Blogs and wikis get coverage because they turn everybody into a web contributor. RSS feeds get coverage because they turn everyone into a massive consumer of web content. But mashups? Not as much coverage.
Why not? Don't people understand that mashups allow everyone to become enterprise level web programmers?!?
For example, housingmaps.com is a mashup between craigslist.org and Google Maps. It allow people to browse a map to find rooms to rent, instead of reading a mundane list of addresses. Another example is chicagocrime.org, which is a mashup between weekly Chicago crime statistics and Google Maps. It gives people the ability to browse the Chicago metro looking for high density crime areas.
The two sites work well together if you're looking to rent a room near Wrigley field...
Well, what is the big deal? Isn't this just the same thing as portals? On the surface, that seems to be true. You have a web application that takes data from two sources, then displays it to the user in new and novel ways. For example, start by searching a customer relationship management database for a specific user's information. With that information, you then search a content management system for documents relevant to that user, or an enterprise resource planning (ERP) system for information on that user's specific business needs. Do all this with J2EE standards for data retrieval, and render it with JSPs. Isn't this the same thing?
Yes... sort of...
The problem with portals, and application servers in general, was that they led us to believe that they would solve all the problems of enterprise scalability automatically. In reality, they were oversold. You still needed to know quite a bit about performance, scalability, security, backups, and maintenance to create enterprise level software with them. Application servers gave you tools to simplify the process. This was nice, but only shifted the burden of knowledge, and made software much more complex, not to mention highly dependent on a complex framework.
Instead of only needing to know how to write enterprise level software, you had to know all that plus an alphabet soup of standards, toolkits, and frameworks. Here's a short list of acronyms that a good J2EE developer should know:
OOA/D, GoF, J2EEDP, UML, NIO, SWT, JSP, JDBC, ORM, JAAS, JCE, JSSE, JGSS, GSSAPI, JSTL, XML, XSLT, JSF, MVC, RMI/IIOP, JAXP, JDOM, DOM4J, JAX-RCP, SAAJ, JAXB, JAXM, JAXR, JWSDP, AXIS, JNDI, JMS, JTA/JTS, JMX, EJB, BMP, CMP, MDB, AOP, LOG4J, JNI, JCA, JCP, JUnit, JSR69, JSR73, JSR168, and JSR170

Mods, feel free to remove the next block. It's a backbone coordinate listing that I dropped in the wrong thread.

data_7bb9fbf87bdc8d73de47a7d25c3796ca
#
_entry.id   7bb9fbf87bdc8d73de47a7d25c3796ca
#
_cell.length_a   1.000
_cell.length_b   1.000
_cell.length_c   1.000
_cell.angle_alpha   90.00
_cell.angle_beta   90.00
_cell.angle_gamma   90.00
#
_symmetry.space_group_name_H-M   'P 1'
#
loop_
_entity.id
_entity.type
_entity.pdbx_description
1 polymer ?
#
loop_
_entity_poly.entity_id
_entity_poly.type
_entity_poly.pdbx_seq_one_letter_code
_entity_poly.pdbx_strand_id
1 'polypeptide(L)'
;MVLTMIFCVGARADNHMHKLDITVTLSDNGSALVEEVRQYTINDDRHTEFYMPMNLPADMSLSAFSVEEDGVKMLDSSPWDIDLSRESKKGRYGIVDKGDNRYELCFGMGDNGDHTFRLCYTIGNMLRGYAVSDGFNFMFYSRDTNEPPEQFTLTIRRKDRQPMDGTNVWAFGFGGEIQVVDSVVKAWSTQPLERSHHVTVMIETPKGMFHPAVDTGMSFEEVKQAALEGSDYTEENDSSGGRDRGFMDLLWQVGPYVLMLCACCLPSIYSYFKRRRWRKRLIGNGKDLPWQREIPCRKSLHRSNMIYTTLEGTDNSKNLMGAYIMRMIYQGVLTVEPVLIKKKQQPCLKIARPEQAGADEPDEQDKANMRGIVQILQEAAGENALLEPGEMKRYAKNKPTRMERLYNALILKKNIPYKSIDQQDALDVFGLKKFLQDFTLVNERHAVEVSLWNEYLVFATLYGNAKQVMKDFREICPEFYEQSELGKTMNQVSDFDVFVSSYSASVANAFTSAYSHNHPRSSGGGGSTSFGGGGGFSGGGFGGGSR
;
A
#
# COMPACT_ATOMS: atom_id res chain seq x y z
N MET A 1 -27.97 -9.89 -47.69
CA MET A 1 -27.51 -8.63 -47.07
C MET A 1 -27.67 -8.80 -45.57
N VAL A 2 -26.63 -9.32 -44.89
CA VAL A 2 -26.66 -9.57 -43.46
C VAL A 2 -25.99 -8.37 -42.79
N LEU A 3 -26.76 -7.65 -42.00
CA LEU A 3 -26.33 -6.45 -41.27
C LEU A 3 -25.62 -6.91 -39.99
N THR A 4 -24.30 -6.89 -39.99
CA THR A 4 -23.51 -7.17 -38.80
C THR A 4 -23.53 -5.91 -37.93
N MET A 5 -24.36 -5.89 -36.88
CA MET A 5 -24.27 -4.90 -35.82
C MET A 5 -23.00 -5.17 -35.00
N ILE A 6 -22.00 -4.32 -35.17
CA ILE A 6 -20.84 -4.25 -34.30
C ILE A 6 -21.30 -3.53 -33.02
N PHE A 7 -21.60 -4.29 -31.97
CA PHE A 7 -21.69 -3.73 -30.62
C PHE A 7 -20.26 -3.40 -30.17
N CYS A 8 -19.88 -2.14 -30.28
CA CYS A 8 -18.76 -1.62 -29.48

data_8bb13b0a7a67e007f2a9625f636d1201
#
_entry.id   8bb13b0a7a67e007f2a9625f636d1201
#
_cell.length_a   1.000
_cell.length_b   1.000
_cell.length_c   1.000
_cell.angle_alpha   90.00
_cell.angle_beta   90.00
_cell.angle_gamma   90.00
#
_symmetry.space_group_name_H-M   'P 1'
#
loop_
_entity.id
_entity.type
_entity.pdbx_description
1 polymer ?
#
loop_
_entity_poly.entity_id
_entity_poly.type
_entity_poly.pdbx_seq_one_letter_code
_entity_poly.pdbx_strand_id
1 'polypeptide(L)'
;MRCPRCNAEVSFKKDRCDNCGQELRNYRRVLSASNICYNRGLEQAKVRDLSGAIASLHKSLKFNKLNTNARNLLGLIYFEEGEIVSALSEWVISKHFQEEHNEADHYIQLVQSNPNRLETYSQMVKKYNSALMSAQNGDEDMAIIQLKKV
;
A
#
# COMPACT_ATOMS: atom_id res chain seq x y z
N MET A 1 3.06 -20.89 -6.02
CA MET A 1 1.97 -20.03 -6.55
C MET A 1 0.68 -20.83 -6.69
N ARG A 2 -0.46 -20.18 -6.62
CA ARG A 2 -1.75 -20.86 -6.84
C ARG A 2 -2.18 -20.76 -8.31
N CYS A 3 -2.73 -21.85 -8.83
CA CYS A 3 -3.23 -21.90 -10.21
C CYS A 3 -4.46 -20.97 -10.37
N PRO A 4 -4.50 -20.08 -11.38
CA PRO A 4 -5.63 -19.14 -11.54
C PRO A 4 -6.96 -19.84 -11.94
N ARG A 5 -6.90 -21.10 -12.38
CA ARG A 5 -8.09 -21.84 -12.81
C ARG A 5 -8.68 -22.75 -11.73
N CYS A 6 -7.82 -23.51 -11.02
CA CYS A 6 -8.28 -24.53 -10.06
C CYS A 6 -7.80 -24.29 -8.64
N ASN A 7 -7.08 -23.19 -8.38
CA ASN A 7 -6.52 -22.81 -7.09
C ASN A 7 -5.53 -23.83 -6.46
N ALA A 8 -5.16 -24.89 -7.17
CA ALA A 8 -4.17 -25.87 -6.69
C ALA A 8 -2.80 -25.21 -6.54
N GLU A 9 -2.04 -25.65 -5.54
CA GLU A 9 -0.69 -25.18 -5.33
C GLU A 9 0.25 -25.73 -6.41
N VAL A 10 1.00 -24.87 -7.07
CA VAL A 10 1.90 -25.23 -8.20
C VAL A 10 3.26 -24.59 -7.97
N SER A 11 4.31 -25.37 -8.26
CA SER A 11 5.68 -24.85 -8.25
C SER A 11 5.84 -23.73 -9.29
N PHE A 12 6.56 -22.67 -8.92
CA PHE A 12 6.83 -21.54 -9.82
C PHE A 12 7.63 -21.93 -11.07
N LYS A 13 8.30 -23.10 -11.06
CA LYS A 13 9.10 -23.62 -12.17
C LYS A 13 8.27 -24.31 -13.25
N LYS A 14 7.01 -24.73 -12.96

This double requirement has made more than one developer jump ship from Java, and embrace something simpler. That makes the problem slightly worse, because now people who don't know enterprise software are developing important applications that may have limited scalability.
Enter the mashup!
The advantage of mashups is that most of the application is hosted elsewhere. Does housingmaps.com have to publish huge amounts of mapping data, or process data when a new house is for sale? No! This mashup relies on other people to do all the heavy listing. Craigslist and Google know far more about enterprise software then housingmaps ever could (no offense).
The idea is that a mashup, when correctly written, offloads all the problems of security and performance to the software better able to handle it: your application server, and your single-sign-on infrastructure. With published XML files, RSS Feeds, and an XSS-proof SOAP interface, your application servers can focus on the enterprise. And then you can finally offload some of the creation of highly dynamic business software to less seasoned developers!
Ideally, your IT department would have every resource they needed to write every application you want. In reality, this isn't the case. They are so busy making sure the code is enterprise worthy, and keeping things running, that solving business needs takes a back seat. Funny... I thought that was the entire point of business software... silly me.
Damien Katz has some harsh but fitting words for such haughty IT folks:
...most of the real work in your office is getting done by people sending around Excel spreadsheets as they wait for your grand enterprise visions to be built.
Google Maps mashed with the location of customers? Very useful for a home repair or cleaning company, but not so useful for the phone company. AT&T may be more interested in a mashup between Google Maps and the location of broken phone lines, or slow internet routers.
Best of all, these mashups do not have to be passive; they can enter new data into your systems as well as display existing data. This is harder to get right, but with the proper application of AJAX, SOAP, and web forms, you can do almost anything. No longer are you forced to wait six months for the Java guru in IT to make you a portal: you could do it yourself.
Naturally, there are a lot of 'gotchas' to doing this right. The big problems are always the same: security, performance, maintenance, and scalability.
In later articles, I will discuss what you need to do to your enterprise systems to make them mashup enabled. With the right tools, it is surprisingly easy.